A Spring JPA Configuration for Multiple Profiles

My Spring-Data application on GitHub goes to v0.0.8 with the JPA Configuration redesigned to support multiple profiles with a bonus extensible design. Version 0.0.7 of the app supported multiple profiles, but I knew it could be improved. I found the design I liked in the work of Gordon Dickens’ Spring-Data-Demos GitHub application.

Here are some of the interesting features of Gordon’s JPA Configuration for multiple profiles that I employed in my Spring-Data app.

Enumerator and Database-Oriented Profiles

Rather than use strings for profile names we’re using an enumerator. An insignificant feature, perhaps, but something I like. The less use of string identifiers the better. You’ll also notice that rather than “dev” and “production” for profile names used in v0.0.7 we’re using Gordon’s approach of using the data source. I may want to go back to more environment-based profile naming, but data source naming works well for now.

The profile annotation then would be

@Profile(DataConfigProfile.MYSQL) // rather than @Profile("mysql")

As a side note, we can still use string profile identifiers where we need to as I continue to do in the Gradle :bootRun task.

bootRun {
addResources = false
systemProperty 'spring.profiles.active', 'mysql'
main = 'com.nixmash.springdata.jpa.Launcher'
}

Extending a JpaCommonConfig class

Each data source/profile config class extends from a base JpaCommonConfig class.

The H2Config and MySqlConfig subclasses set the DataSource bean and optionally pass properties to the Entity Manager Factory in JpaCommonConfig.

The base JpaCommonConfig completes the JPA configuration by creating the Entity Factory and Transaction Manager.

Shared GetProperty Construction

Another smart aspect of Gordon’s multiple data source JPA configuration is how properties are handled. In his Spring-Data Profiles app he supports perhaps 8 different data sources where I currently am using only two. Here is where the extensibility of this design comes into play, because it is very easy to add more data sources or profiles. Each data source has its own properties file, with @PropertySource(“…mysql.properties”) shown in the MySqlConfig class above. All properties files have the same property names, making it possible for the base JpaCommonConfig class the retrieve each property with a getPropertyName() the subclasses can leverage.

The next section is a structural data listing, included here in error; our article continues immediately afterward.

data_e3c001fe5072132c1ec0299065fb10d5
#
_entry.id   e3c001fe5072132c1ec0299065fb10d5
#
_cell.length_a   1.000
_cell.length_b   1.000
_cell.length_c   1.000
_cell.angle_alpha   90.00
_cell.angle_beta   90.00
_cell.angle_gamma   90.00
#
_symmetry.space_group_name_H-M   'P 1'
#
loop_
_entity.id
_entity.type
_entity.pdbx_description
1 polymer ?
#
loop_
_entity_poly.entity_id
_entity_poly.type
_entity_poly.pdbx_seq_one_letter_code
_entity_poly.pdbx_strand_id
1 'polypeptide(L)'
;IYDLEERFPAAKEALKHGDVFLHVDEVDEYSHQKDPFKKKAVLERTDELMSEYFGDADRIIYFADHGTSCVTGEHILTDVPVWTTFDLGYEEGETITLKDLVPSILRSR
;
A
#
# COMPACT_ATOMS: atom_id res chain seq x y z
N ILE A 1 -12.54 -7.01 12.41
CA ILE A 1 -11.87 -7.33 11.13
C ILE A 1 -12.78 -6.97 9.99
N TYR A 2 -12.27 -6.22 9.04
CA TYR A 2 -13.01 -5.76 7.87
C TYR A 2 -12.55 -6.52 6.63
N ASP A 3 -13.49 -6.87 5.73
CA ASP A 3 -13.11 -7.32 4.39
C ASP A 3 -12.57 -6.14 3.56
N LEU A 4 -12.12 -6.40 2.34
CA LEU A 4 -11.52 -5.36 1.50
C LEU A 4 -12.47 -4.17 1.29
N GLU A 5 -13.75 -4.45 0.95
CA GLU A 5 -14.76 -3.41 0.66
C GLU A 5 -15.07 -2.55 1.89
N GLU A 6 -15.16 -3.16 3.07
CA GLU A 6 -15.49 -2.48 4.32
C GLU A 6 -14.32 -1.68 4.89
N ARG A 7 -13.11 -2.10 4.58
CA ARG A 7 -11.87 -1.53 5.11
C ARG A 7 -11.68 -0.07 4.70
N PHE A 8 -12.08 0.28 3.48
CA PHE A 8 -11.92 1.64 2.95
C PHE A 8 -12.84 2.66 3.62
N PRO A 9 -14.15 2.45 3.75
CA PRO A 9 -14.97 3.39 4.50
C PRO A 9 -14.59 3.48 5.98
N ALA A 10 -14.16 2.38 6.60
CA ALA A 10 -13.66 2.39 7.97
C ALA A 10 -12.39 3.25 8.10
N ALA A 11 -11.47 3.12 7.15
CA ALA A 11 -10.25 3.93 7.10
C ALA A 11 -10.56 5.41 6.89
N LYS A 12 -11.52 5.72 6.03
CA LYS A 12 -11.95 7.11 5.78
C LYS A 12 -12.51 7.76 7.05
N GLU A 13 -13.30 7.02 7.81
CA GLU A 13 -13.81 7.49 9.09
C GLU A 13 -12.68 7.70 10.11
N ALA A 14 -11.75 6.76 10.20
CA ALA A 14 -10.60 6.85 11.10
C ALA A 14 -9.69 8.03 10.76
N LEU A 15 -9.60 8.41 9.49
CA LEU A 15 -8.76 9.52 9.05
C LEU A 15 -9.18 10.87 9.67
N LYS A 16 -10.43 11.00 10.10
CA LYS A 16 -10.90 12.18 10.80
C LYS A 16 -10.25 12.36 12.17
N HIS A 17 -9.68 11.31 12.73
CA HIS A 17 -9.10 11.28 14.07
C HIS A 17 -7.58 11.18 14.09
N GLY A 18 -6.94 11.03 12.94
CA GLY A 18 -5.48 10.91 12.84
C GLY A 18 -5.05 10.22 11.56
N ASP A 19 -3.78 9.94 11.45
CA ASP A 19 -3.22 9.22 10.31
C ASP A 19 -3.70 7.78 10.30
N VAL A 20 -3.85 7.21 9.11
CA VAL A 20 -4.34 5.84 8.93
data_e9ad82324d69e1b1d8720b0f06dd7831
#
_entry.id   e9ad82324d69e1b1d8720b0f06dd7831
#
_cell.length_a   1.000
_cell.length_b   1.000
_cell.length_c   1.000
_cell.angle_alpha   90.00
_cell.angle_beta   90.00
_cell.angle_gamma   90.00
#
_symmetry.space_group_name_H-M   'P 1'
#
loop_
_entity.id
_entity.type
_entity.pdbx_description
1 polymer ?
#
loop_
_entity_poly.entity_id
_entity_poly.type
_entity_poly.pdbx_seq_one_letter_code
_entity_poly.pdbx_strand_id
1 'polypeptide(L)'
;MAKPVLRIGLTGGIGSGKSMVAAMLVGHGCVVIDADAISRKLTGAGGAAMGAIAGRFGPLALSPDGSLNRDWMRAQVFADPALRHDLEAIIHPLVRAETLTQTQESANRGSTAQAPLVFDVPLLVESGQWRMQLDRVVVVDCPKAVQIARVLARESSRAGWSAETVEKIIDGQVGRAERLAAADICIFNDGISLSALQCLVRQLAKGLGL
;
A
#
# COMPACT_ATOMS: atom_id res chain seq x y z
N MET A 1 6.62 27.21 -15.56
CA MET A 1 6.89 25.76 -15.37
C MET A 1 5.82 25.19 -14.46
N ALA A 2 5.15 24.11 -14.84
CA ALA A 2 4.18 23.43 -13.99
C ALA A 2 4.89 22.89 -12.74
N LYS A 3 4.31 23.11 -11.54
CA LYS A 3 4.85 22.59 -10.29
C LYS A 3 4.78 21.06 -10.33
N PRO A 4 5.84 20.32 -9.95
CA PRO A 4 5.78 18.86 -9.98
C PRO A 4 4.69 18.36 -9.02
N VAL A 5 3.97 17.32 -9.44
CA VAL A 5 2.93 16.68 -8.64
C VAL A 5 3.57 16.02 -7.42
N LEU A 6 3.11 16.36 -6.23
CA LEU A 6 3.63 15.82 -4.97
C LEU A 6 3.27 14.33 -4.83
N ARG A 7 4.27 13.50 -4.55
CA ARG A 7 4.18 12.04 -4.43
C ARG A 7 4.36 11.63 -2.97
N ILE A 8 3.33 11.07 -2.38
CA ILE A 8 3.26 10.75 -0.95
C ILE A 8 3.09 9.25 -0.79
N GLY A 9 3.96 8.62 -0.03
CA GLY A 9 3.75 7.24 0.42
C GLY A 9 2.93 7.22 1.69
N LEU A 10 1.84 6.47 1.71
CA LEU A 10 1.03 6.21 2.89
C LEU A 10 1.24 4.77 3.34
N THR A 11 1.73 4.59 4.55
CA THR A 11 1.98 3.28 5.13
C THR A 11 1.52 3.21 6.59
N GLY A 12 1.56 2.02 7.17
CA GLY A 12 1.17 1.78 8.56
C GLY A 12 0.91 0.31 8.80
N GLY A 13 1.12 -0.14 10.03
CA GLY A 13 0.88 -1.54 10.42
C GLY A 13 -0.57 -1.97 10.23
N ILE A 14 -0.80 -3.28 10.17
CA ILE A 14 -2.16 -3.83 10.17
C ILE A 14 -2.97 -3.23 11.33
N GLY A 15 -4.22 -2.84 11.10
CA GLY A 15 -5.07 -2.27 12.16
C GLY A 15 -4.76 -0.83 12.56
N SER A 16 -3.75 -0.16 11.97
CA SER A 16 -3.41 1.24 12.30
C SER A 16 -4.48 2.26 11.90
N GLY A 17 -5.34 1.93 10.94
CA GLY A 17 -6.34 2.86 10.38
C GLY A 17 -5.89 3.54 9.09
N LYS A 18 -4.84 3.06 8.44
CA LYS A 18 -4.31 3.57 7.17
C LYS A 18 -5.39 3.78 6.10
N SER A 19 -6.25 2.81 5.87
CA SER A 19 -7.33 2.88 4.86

@Override
@Bean
public DataSource dataSource() {
	BasicDataSource dataSource = new BasicDataSource();
	dataSource.setDriverClassName(getDriverClassName());
	dataSource.setUrl(getUrl());
	dataSource.setUsername(getUser());
	dataSource.setPassword(getPassword());
	...
	return dataSource;
}

Optional Entity Manager Factory Properties

Another design feature that makes it easy to add different types of data sources is the getJpaProperties() override. If the data source class has JPA Properties it needs to add to the Entity Manager Factory those are passed along when the factory is created through the getJpaProperties() override.

@Bean
public LocalContainerEntityManagerFactoryBean entityManagerFactory() {

	LocalContainerEntityManagerFactoryBean factory =
	    new LocalContainerEntityManagerFactoryBean();
	factory.setJpaVendorAdapter(vendorAdapter);
	...
	factory.setDataSource(dataSource());
	if (getJpaProperties() != null) {
		factory.setJpaProperties(getJpaProperties());
	}
	return factory;
}

If you’re interested in seeing the source for this you’ll find it in my Spring-Data app v0.0.8 or in the app on which it was based in Gordon Dickens’ Spring-Data “Profiles.”